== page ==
GV15 Build

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flyingvranch
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Re: GV15 Build

Post by flyingvranch » Sun Feb 26, 2017 8:18 pm

Very nice work. This is a quality build.



pee wee
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Re: GV15 Build

Post by pee wee » Mon Feb 27, 2017 9:07 am

Fuzz wrote:
Sun Feb 26, 2017 7:07 pm
Oh and fairing is where the long board is king. Plus you get really buff arms out of the deal :D
This^^

I think a lot of first-time builders try to use random orbit sanders or some other avenue to escape the "torture board" and end up in frustration sanding a hull covered in waves and wondering how they got there and how to achieve flatness. You'll want to use the right length and flexibility board for the portion of the hull you're working, so at least two boards will be needed, and since you're seeking a fair rather than a smooth surface at this stage, use something coarse like 40x. The only material you need to remove is the part that's too high, leave all the rest. Your experience with finishing drywall will be very useful, except a hull isn't all flat!
Boat is looking good so far, thanks for sharing the pictures.
Hank

Huntsabunch
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Re: GV15 Build

Post by Huntsabunch » Mon Feb 27, 2017 10:57 am

Thanks for the comments guys. very helpful. I do have a 2" x 12" body sander but must admit that I have relied heavily on a 5" orbital. I am aware that you can't take down just the edge. You have to take down the whole patch or you just create a nice smooth low spot. A friend says he has some long boards I can borrow, but here's what I don't understand. When I tape the chine and the keel it makes those areas higher than the field between them. If I put a layer of fairing compound over the tape it makes it higher still. It seems to me that i would have to raise the entire area between the tape lines the same amount in order for a flat board to make contact over the entire area. Is the goal to have a gradual enough swag between tape lines that it won't show? Is a long board flexible enough to follow the contour but rigid enough to flatten out waves? Is it possible to do a good job with an RA if I am really careful to keep it flat and keep it moving? I'm feeling good about the way things are looking. Angles are looking good and fairing is down to small divots and edges. I'm pretty sure I'll get my feelings hurt when I put a coat of primer on her but it looks and feels good now.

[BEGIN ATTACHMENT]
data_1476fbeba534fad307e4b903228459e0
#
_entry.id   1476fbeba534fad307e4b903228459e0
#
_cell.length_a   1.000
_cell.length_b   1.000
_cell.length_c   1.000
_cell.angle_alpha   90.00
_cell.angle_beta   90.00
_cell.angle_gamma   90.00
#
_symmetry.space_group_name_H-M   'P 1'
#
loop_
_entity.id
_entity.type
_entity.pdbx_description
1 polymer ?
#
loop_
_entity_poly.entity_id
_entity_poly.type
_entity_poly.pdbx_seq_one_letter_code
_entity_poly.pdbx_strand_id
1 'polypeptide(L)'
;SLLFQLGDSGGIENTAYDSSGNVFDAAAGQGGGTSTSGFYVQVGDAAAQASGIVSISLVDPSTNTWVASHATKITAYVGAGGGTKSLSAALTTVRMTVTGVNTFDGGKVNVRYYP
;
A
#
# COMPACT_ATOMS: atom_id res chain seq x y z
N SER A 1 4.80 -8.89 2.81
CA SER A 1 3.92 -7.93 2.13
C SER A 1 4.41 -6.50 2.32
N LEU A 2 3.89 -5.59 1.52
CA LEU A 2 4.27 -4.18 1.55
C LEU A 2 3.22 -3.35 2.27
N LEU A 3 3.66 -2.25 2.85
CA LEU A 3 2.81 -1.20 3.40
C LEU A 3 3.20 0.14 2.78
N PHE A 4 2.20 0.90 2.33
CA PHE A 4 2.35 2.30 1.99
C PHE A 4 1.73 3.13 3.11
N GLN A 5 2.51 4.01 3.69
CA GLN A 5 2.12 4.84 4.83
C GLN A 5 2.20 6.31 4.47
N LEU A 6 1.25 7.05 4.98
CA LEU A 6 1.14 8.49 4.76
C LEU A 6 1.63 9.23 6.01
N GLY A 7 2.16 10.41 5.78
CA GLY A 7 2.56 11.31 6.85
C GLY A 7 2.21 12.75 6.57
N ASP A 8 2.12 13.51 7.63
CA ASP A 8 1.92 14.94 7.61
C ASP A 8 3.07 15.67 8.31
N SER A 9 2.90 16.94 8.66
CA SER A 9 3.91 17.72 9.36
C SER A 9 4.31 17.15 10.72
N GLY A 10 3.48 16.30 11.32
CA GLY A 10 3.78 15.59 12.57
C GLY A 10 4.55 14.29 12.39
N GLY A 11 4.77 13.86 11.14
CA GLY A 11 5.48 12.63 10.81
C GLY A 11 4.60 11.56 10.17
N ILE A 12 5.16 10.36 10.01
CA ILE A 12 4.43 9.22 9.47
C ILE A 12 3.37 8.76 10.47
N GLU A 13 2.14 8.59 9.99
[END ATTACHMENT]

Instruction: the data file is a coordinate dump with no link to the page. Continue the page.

555

Can anyone recommend a buildable primer that can be rolled on and sands pretty well? Or is there another way to get the flaws to show themselves? I've been spoiled by wet sandable automotive primer. Doesn't look like I'll get off that easy here.
Thanks again to everyone for the comments.
Ken

pee wee
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Re: GV15 Build

Post by pee wee » Mon Feb 27, 2017 11:14 am

The Silvertip high-build primer they sell here is excellent: http://boatbuildercentral.com/proddetai ... _primer_qt
It's easy to work with and performs well.

I'll let someone else comment on the fairing questions, but you don't need to add fairing material on top of high spots.
Hank

cvincent
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Re: GV15 Build

Post by cvincent » Mon Feb 27, 2017 11:55 am

When I faired my PH18 hull exterior, I first filled the weave with an epoxy and microballons slurry. Only spread a thin enough coat to fill the weave. Once dried, I lightly sanded. For the second coat I started dealing with the high areas created by the tape along the chines, keel and transom. I used a sheerock taping knife to spread and feather a thicker epoxy microballons mix where the tape transitions to the low areas. I basically dumped a cup of epoxy mix along the tape lines and used the taping knife to pull the resin from high areas to low areas, the resin will remain in low spots and get scraped off of high areas. For the next step I sanded again with a long board. The long board will span the low areas and sand off a light coat of resin on the high areas. Use a pencil to mark any low spots. Fill low spots with epoxy/microballons, make sure the low spots are sanded enough to give the next layer grip. I also washed the hull between every sanding to remove any dust or possible amine blush. At this point I moved on to quick fair using the same process until it was difficult to identify any low spots visually. Next, I primed with Sivertip Yacht primer and sprayed a light guide coat with black spray paint. Next I sanded with long board and any areas that are low will have black spray paint resident. Fill those areas with quick fair and sand again until no low areas are identifiable. Lastly, I rolled two more coats of primer. I will probably do a little more fairing before final painting. Its a pain in the ass process, but the hull is fair and smooth.